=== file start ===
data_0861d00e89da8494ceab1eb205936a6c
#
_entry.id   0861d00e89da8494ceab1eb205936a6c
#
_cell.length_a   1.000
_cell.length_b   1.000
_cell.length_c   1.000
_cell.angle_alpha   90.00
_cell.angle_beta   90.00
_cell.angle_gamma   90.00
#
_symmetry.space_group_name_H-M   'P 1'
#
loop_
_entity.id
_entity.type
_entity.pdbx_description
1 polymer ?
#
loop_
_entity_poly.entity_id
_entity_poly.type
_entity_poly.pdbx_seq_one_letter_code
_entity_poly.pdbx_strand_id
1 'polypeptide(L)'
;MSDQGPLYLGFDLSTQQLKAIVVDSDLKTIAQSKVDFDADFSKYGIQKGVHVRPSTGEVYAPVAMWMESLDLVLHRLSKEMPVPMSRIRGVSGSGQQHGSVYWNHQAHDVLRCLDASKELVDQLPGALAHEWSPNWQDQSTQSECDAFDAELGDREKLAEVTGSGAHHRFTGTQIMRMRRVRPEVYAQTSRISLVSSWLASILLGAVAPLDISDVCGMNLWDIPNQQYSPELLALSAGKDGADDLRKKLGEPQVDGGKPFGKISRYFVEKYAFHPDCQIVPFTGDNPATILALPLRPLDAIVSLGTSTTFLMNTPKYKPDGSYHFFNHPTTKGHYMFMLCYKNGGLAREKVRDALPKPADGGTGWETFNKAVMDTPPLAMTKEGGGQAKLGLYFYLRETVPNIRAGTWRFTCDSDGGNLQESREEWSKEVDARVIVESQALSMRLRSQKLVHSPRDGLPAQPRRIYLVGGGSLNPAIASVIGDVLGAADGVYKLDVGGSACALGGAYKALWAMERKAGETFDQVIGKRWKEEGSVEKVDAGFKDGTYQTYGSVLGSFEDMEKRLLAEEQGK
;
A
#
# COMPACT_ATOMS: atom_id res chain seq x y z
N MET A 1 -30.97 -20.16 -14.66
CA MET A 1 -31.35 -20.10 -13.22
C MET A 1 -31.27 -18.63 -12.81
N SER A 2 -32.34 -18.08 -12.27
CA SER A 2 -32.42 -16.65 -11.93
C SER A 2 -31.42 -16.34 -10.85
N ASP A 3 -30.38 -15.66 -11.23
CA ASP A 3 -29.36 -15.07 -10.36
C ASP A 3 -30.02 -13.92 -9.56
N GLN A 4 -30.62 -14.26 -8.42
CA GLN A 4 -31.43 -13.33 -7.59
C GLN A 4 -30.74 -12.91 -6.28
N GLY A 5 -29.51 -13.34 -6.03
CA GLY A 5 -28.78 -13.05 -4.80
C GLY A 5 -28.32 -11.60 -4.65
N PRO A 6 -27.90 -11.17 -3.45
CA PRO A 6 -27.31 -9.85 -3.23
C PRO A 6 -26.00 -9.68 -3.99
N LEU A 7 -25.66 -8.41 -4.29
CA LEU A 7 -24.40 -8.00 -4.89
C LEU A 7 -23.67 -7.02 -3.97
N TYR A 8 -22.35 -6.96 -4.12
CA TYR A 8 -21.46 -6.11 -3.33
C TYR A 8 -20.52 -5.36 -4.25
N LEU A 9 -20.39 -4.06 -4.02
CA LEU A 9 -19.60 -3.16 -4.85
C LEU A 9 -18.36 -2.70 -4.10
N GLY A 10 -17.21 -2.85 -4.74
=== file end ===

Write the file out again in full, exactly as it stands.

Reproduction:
data_0861d00e89da8494ceab1eb205936a6c
#
_entry.id   0861d00e89da8494ceab1eb205936a6c
#
_cell.length_a   1.000
_cell.length_b   1.000
_cell.length_c   1.000
_cell.angle_alpha   90.00
_cell.angle_beta   90.00
_cell.angle_gamma   90.00
#
_symmetry.space_group_name_H-M   'P 1'
#
loop_
_entity.id
_entity.type
_entity.pdbx_description
1 polymer ?
#
loop_
_entity_poly.entity_id
_entity_poly.type
_entity_poly.pdbx_seq_one_letter_code
_entity_poly.pdbx_strand_id
1 'polypeptide(L)'
;MSDQGPLYLGFDLSTQQLKAIVVDSDLKTIAQSKVDFDADFSKYGIQKGVHVRPSTGEVYAPVAMWMESLDLVLHRLSKEMPVPMSRIRGVSGSGQQHGSVYWNHQAHDVLRCLDASKELVDQLPGALAHEWSPNWQDQSTQSECDAFDAELGDREKLAEVTGSGAHHRFTGTQIMRMRRVRPEVYAQTSRISLVSSWLASILLGAVAPLDISDVCGMNLWDIPNQQYSPELLALSAGKDGADDLRKKLGEPQVDGGKPFGKISRYFVEKYAFHPDCQIVPFTGDNPATILALPLRPLDAIVSLGTSTTFLMNTPKYKPDGSYHFFNHPTTKGHYMFMLCYKNGGLAREKVRDALPKPADGGTGWETFNKAVMDTPPLAMTKEGGGQAKLGLYFYLRETVPNIRAGTWRFTCDSDGGNLQESREEWSKEVDARVIVESQALSMRLRSQKLVHSPRDGLPAQPRRIYLVGGGSLNPAIASVIGDVLGAADGVYKLDVGGSACALGGAYKALWAMERKAGETFDQVIGKRWKEEGSVEKVDAGFKDGTYQTYGSVLGSFEDMEKRLLAEEQGK
;
A
#
# COMPACT_ATOMS: atom_id res chain seq x y z
N MET A 1 -30.97 -20.16 -14.66
CA MET A 1 -31.35 -20.10 -13.22
C MET A 1 -31.27 -18.63 -12.81
N SER A 2 -32.34 -18.08 -12.27
CA SER A 2 -32.42 -16.65 -11.93
C SER A 2 -31.42 -16.34 -10.85
N ASP A 3 -30.38 -15.66 -11.23
CA ASP A 3 -29.36 -15.07 -10.36
C ASP A 3 -30.02 -13.92 -9.56
N GLN A 4 -30.62 -14.26 -8.42
CA GLN A 4 -31.43 -13.33 -7.59
C GLN A 4 -30.74 -12.91 -6.28
N GLY A 5 -29.51 -13.34 -6.03
CA GLY A 5 -28.78 -13.05 -4.80
C GLY A 5 -28.32 -11.60 -4.65
N PRO A 6 -27.90 -11.17 -3.45
CA PRO A 6 -27.31 -9.85 -3.23
C PRO A 6 -26.00 -9.68 -3.99
N LEU A 7 -25.66 -8.41 -4.29
CA LEU A 7 -24.40 -8.00 -4.89
C LEU A 7 -23.67 -7.02 -3.97
N TYR A 8 -22.35 -6.96 -4.12
CA TYR A 8 -21.46 -6.11 -3.33
C TYR A 8 -20.52 -5.36 -4.25
N LEU A 9 -20.39 -4.06 -4.02
CA LEU A 9 -19.60 -3.16 -4.85
C LEU A 9 -18.36 -2.70 -4.10
N GLY A 10 -17.21 -2.85 -4.74